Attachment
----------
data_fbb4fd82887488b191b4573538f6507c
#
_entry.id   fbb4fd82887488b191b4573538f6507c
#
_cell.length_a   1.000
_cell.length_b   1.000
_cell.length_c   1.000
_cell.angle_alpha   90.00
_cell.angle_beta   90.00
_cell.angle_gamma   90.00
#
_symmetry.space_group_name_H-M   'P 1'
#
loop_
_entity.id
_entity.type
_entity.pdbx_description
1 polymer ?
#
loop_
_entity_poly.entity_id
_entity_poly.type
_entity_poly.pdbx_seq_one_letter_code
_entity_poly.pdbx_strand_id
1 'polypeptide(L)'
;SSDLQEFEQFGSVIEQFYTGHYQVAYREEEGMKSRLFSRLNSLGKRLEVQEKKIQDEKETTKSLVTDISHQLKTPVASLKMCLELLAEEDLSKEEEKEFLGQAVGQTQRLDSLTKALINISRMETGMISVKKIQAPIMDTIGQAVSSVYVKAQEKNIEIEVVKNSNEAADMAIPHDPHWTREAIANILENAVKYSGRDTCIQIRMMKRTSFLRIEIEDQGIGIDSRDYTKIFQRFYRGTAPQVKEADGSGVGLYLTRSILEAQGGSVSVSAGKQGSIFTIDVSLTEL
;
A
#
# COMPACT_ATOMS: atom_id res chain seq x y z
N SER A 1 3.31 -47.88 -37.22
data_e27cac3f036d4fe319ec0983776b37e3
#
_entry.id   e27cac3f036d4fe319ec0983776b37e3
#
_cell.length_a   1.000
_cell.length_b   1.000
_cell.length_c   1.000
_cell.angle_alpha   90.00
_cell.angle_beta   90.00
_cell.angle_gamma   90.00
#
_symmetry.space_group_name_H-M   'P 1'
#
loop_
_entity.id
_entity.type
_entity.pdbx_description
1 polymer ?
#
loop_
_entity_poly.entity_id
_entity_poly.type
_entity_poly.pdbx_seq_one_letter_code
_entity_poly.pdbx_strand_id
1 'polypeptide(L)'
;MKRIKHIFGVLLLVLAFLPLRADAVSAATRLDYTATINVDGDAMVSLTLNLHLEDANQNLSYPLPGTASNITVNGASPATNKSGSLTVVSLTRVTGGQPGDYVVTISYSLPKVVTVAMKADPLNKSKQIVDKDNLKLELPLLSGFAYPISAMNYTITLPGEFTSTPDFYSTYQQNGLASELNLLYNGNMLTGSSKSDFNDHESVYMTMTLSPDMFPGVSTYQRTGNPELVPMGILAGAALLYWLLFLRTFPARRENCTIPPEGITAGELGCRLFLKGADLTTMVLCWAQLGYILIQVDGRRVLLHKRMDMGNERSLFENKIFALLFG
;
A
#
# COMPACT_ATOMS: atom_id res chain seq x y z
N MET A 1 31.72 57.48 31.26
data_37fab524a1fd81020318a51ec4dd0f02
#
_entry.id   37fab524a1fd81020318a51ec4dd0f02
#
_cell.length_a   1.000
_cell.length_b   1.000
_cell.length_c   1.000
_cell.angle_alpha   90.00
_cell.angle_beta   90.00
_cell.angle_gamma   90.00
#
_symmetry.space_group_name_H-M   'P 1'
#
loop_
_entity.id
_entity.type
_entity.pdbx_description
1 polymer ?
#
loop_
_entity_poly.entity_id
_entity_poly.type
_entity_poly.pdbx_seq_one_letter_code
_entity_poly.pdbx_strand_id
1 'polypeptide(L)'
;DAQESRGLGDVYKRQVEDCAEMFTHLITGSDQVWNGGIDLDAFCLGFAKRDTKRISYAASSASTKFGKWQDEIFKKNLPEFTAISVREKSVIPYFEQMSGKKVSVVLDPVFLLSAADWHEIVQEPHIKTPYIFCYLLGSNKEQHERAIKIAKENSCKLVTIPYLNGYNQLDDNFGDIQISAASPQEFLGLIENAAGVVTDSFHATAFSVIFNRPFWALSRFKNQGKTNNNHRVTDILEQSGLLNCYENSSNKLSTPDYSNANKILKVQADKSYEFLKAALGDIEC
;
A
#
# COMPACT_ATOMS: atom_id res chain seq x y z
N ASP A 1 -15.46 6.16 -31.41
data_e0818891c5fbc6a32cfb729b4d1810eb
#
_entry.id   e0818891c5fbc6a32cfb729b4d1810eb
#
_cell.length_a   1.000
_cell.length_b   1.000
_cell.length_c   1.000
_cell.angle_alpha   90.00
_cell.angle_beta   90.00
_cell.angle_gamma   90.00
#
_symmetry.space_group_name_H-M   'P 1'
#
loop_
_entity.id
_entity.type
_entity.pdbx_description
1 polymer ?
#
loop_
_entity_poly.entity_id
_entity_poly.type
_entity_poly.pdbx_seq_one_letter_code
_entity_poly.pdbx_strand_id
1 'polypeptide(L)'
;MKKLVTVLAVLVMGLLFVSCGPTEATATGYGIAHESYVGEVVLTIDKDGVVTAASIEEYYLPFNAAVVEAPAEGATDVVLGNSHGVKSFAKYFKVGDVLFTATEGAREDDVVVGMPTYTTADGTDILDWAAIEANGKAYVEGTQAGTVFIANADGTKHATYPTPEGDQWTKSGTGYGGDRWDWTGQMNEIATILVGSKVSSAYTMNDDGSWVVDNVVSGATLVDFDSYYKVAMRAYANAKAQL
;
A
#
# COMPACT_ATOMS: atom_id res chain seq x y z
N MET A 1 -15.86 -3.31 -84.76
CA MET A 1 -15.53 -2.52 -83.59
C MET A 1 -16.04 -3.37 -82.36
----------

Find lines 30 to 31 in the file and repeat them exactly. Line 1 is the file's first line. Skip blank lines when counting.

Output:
# COMPACT_ATOMS: atom_id res chain seq x y z
N SER A 1 3.31 -47.88 -37.22